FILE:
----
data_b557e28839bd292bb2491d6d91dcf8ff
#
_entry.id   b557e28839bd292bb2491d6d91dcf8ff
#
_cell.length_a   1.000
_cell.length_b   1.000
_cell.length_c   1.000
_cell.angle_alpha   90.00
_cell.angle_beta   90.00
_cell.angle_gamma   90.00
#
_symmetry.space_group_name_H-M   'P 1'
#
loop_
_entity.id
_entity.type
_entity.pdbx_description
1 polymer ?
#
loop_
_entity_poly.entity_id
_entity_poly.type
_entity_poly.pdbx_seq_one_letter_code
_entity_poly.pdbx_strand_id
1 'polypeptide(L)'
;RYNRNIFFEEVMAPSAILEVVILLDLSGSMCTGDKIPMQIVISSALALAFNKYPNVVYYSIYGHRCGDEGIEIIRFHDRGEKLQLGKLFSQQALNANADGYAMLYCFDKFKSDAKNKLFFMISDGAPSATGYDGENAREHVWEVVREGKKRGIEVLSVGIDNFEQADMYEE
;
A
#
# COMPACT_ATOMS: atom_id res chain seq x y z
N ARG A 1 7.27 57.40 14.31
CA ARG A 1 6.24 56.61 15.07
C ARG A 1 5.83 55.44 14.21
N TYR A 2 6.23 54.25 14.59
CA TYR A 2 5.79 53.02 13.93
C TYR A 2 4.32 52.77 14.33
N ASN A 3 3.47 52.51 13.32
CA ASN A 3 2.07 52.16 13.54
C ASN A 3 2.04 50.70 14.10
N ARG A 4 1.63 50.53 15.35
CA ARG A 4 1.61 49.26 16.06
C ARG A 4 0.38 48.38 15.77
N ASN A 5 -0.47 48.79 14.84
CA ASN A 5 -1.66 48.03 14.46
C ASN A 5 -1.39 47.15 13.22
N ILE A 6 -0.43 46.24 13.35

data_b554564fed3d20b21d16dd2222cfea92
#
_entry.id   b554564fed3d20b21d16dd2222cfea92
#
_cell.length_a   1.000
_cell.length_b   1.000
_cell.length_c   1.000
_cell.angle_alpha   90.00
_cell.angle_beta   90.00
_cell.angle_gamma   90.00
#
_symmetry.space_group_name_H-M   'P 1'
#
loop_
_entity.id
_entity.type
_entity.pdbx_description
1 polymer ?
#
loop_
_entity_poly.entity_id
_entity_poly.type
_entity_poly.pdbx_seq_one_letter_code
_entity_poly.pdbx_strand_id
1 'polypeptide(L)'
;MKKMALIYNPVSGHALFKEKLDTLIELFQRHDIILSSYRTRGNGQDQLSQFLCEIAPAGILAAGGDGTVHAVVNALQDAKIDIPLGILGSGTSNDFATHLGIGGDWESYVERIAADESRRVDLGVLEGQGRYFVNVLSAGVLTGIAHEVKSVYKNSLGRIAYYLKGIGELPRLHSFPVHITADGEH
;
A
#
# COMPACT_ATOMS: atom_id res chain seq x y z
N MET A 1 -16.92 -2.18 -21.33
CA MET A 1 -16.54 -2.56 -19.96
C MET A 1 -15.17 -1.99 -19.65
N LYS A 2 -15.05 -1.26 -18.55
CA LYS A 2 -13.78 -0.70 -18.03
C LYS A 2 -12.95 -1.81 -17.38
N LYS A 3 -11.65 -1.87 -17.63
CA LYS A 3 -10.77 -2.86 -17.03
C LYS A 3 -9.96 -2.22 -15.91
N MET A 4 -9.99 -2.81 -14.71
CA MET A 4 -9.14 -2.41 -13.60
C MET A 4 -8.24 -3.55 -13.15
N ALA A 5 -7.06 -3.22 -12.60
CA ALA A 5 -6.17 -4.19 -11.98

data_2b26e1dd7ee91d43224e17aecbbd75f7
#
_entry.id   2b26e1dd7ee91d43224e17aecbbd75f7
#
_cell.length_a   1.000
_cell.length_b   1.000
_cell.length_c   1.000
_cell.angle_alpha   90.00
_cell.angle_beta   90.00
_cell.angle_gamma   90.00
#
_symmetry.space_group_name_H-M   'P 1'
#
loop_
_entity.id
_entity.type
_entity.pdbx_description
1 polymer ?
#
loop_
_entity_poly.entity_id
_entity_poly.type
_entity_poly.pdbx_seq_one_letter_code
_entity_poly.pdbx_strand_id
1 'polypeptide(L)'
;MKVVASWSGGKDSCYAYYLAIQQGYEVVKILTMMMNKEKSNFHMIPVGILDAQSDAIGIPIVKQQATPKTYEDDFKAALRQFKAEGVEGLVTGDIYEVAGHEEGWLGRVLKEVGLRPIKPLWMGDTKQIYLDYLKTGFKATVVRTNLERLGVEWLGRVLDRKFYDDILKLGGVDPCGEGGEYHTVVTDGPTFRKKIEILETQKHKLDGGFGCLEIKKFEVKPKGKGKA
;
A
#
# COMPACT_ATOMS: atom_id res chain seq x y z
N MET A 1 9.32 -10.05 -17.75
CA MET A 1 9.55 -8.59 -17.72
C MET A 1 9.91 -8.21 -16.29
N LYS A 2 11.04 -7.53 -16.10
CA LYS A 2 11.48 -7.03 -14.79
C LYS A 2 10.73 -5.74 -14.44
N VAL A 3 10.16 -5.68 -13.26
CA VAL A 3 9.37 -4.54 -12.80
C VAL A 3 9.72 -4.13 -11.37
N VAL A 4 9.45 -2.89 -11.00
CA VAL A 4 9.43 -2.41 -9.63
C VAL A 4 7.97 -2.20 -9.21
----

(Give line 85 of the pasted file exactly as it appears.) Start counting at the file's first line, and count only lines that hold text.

C LYS A 3 -9.96 -2.22 -15.91